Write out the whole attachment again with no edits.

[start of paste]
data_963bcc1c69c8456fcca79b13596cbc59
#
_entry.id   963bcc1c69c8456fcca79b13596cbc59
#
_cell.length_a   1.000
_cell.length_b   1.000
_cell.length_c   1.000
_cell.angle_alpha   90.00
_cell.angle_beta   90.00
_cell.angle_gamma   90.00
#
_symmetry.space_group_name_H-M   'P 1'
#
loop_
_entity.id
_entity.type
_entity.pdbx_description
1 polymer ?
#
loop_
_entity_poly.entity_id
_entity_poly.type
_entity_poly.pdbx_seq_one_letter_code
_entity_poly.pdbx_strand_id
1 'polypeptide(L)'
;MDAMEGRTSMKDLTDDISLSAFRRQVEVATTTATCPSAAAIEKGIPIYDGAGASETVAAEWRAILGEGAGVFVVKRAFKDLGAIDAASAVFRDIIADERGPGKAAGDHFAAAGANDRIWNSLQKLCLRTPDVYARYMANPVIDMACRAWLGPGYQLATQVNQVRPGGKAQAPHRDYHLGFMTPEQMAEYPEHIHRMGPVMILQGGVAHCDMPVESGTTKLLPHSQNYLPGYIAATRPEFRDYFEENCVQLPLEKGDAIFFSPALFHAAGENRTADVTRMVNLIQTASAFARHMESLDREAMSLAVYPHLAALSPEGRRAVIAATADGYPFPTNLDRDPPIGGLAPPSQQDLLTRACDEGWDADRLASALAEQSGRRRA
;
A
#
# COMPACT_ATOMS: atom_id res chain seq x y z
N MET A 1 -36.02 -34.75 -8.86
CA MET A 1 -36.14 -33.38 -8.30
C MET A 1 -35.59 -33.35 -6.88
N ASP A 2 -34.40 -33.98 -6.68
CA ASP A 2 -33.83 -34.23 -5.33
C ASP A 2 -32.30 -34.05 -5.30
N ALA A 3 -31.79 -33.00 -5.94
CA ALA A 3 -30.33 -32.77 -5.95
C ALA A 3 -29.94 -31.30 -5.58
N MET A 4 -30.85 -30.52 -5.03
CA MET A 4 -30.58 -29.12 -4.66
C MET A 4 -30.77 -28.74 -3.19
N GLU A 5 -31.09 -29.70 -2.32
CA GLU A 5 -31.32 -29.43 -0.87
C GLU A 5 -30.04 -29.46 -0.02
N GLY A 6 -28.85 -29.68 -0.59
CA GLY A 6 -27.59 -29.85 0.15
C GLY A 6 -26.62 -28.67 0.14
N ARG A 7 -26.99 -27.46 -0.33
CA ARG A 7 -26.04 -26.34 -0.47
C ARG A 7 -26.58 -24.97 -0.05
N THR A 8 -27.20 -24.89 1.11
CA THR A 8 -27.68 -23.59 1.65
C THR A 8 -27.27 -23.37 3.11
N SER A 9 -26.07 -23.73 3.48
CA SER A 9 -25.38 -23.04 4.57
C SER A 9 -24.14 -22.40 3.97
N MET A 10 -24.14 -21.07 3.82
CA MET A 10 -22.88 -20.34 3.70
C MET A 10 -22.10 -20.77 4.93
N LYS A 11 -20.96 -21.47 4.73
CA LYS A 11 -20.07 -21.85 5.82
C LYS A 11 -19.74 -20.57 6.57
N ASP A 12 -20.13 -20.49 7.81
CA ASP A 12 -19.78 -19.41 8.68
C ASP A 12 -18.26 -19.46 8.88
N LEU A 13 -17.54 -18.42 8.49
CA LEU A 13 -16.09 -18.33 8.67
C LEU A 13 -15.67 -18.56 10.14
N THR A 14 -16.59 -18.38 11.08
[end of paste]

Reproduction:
data_963bcc1c69c8456fcca79b13596cbc59
#
_entry.id   963bcc1c69c8456fcca79b13596cbc59
#
_cell.length_a   1.000
_cell.length_b   1.000
_cell.length_c   1.000
_cell.angle_alpha   90.00
_cell.angle_beta   90.00
_cell.angle_gamma   90.00
#
_symmetry.space_group_name_H-M   'P 1'
#
loop_
_entity.id
_entity.type
_entity.pdbx_description
1 polymer ?
#
loop_
_entity_poly.entity_id
_entity_poly.type
_entity_poly.pdbx_seq_one_letter_code
_entity_poly.pdbx_strand_id
1 'polypeptide(L)'
;MDAMEGRTSMKDLTDDISLSAFRRQVEVATTTATCPSAAAIEKGIPIYDGAGASETVAAEWRAILGEGAGVFVVKRAFKDLGAIDAASAVFRDIIADERGPGKAAGDHFAAAGANDRIWNSLQKLCLRTPDVYARYMANPVIDMACRAWLGPGYQLATQVNQVRPGGKAQAPHRDYHLGFMTPEQMAEYPEHIHRMGPVMILQGGVAHCDMPVESGTTKLLPHSQNYLPGYIAATRPEFRDYFEENCVQLPLEKGDAIFFSPALFHAAGENRTADVTRMVNLIQTASAFARHMESLDREAMSLAVYPHLAALSPEGRRAVIAATADGYPFPTNLDRDPPIGGLAPPSQQDLLTRACDEGWDADRLASALAEQSGRRRA
;
A
#
# COMPACT_ATOMS: atom_id res chain seq x y z
N MET A 1 -36.02 -34.75 -8.86
CA MET A 1 -36.14 -33.38 -8.30
C MET A 1 -35.59 -33.35 -6.88
N ASP A 2 -34.40 -33.98 -6.68
CA ASP A 2 -33.83 -34.23 -5.33
C ASP A 2 -32.30 -34.05 -5.30
N ALA A 3 -31.79 -33.00 -5.94
CA ALA A 3 -30.33 -32.77 -5.95
C ALA A 3 -29.94 -31.30 -5.58
N MET A 4 -30.85 -30.52 -5.03
CA MET A 4 -30.58 -29.12 -4.66
C MET A 4 -30.77 -28.74 -3.19
N GLU A 5 -31.09 -29.70 -2.32
CA GLU A 5 -31.32 -29.43 -0.87
C GLU A 5 -30.04 -29.46 -0.02
N GLY A 6 -28.85 -29.68 -0.59
CA GLY A 6 -27.59 -29.85 0.15
C GLY A 6 -26.62 -28.67 0.14
N ARG A 7 -26.99 -27.46 -0.33
CA ARG A 7 -26.04 -26.34 -0.47
C ARG A 7 -26.58 -24.97 -0.05
N THR A 8 -27.20 -24.89 1.11
CA THR A 8 -27.68 -23.59 1.65
C THR A 8 -27.27 -23.37 3.11
N SER A 9 -26.07 -23.73 3.48
CA SER A 9 -25.38 -23.04 4.57
C SER A 9 -24.14 -22.40 3.97
N MET A 10 -24.14 -21.07 3.82
CA MET A 10 -22.88 -20.34 3.70
C MET A 10 -22.10 -20.77 4.93
N LYS A 11 -20.96 -21.47 4.73
CA LYS A 11 -20.07 -21.85 5.82
C LYS A 11 -19.74 -20.57 6.57
N ASP A 12 -20.13 -20.49 7.81
CA ASP A 12 -19.78 -19.41 8.68
C ASP A 12 -18.26 -19.46 8.88
N LEU A 13 -17.54 -18.42 8.49
CA LEU A 13 -16.09 -18.33 8.67
C LEU A 13 -15.67 -18.56 10.14
N THR A 14 -16.59 -18.38 11.08